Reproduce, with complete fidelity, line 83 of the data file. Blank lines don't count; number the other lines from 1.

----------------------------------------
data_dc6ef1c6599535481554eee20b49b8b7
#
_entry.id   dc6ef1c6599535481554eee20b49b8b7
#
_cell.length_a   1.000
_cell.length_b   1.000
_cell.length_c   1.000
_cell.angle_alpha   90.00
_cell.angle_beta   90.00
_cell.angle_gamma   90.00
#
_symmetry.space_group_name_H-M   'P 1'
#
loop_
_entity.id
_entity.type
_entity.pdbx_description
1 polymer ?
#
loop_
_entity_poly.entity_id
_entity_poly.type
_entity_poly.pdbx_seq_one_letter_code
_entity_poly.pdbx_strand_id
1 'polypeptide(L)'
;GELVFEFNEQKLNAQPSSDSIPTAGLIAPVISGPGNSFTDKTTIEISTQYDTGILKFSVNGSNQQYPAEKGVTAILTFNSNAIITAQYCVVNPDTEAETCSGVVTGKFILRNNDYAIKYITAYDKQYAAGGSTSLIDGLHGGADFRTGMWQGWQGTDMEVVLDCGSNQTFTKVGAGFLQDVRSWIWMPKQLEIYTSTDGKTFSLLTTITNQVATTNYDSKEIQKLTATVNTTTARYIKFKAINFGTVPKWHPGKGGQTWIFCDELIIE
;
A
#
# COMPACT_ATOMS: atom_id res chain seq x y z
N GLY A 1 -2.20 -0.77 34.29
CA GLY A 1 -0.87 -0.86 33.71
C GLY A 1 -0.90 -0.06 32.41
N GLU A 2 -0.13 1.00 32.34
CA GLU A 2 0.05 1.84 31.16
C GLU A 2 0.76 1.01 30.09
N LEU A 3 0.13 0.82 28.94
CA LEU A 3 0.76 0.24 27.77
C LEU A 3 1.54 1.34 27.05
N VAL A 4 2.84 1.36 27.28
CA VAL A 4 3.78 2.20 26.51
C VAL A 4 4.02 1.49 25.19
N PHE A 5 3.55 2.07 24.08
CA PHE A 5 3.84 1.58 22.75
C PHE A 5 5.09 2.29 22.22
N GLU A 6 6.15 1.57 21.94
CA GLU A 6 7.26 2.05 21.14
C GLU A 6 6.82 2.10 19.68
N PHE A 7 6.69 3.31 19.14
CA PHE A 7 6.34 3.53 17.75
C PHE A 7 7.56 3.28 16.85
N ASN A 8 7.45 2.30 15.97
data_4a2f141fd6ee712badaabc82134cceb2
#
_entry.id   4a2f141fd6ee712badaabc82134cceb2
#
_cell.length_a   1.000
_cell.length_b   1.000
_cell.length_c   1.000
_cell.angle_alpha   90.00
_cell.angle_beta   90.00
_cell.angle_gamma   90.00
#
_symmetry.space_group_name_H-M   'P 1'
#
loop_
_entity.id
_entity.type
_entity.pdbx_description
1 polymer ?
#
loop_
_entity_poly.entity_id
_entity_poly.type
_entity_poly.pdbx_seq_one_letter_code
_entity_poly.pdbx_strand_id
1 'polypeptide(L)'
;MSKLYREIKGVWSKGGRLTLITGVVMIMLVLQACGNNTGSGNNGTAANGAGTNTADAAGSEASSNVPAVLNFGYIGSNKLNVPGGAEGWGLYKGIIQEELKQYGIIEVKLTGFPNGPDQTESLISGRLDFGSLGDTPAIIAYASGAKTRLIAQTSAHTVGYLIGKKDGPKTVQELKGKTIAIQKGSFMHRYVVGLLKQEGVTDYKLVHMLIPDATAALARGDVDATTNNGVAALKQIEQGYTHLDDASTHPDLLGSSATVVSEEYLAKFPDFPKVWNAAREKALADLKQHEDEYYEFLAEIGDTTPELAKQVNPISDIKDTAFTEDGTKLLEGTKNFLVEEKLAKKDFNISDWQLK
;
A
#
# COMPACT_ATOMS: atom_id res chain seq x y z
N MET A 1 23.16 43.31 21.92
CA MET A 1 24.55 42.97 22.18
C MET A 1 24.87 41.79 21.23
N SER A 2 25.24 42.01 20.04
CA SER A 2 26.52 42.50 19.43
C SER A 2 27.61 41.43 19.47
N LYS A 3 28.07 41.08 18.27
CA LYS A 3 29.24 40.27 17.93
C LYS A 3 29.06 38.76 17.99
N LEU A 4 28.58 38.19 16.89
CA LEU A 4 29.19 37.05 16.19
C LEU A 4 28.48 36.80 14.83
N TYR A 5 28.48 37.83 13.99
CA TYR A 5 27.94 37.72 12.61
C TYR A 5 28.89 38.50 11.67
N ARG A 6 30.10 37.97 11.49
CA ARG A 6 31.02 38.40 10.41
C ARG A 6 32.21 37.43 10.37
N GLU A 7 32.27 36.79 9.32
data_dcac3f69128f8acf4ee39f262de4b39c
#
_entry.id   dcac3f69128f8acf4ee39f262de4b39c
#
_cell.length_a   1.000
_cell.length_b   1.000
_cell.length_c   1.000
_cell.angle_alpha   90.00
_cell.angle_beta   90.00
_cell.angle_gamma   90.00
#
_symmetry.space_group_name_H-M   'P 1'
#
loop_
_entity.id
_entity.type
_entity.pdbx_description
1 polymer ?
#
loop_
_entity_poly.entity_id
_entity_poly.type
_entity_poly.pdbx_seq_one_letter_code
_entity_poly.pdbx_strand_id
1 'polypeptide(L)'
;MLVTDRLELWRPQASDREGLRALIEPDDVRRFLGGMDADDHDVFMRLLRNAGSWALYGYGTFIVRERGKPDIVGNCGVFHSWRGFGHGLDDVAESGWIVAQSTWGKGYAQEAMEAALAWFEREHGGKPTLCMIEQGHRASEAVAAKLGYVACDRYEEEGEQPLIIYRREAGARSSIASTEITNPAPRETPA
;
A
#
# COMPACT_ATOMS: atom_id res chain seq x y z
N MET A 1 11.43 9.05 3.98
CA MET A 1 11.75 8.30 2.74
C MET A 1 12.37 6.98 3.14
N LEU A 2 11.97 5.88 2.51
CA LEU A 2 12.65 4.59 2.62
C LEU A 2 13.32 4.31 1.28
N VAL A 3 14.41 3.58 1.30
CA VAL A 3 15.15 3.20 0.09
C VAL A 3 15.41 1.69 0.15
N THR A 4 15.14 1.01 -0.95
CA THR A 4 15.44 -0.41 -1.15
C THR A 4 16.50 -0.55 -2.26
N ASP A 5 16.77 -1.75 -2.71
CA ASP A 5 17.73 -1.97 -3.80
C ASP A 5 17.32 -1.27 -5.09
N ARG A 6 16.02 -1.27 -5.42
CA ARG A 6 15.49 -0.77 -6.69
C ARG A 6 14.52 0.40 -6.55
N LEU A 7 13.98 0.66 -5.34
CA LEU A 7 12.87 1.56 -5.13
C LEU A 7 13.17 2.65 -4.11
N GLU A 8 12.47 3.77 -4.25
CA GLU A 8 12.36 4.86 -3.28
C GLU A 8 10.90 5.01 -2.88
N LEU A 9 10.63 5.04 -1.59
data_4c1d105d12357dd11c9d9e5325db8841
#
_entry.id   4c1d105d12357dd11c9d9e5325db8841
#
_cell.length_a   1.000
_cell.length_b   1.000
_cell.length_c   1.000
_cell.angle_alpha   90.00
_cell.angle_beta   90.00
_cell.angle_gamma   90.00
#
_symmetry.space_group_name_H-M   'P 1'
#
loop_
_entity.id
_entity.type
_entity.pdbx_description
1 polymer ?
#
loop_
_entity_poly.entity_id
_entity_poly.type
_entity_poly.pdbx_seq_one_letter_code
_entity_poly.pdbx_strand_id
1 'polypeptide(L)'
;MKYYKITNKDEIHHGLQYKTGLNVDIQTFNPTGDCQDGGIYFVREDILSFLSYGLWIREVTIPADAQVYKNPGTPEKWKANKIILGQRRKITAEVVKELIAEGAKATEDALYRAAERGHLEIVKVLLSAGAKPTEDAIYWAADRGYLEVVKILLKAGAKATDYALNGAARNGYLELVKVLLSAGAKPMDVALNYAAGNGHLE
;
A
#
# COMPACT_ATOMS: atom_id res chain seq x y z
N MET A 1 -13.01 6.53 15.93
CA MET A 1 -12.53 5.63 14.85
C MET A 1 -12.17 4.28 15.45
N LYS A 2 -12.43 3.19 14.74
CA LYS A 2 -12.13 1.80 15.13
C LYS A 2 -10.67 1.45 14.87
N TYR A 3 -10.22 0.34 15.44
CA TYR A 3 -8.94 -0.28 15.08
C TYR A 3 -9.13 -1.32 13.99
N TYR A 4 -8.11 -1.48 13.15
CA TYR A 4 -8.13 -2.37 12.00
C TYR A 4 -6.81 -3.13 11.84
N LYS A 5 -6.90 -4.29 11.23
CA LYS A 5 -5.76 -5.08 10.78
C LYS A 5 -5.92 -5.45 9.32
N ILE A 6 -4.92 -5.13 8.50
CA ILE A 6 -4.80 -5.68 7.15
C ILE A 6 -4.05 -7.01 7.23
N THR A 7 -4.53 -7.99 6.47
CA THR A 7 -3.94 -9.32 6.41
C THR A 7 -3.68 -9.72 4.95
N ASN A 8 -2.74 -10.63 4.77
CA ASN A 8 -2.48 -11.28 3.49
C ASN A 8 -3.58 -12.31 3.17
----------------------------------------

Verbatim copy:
N MET A 1 23.16 43.31 21.92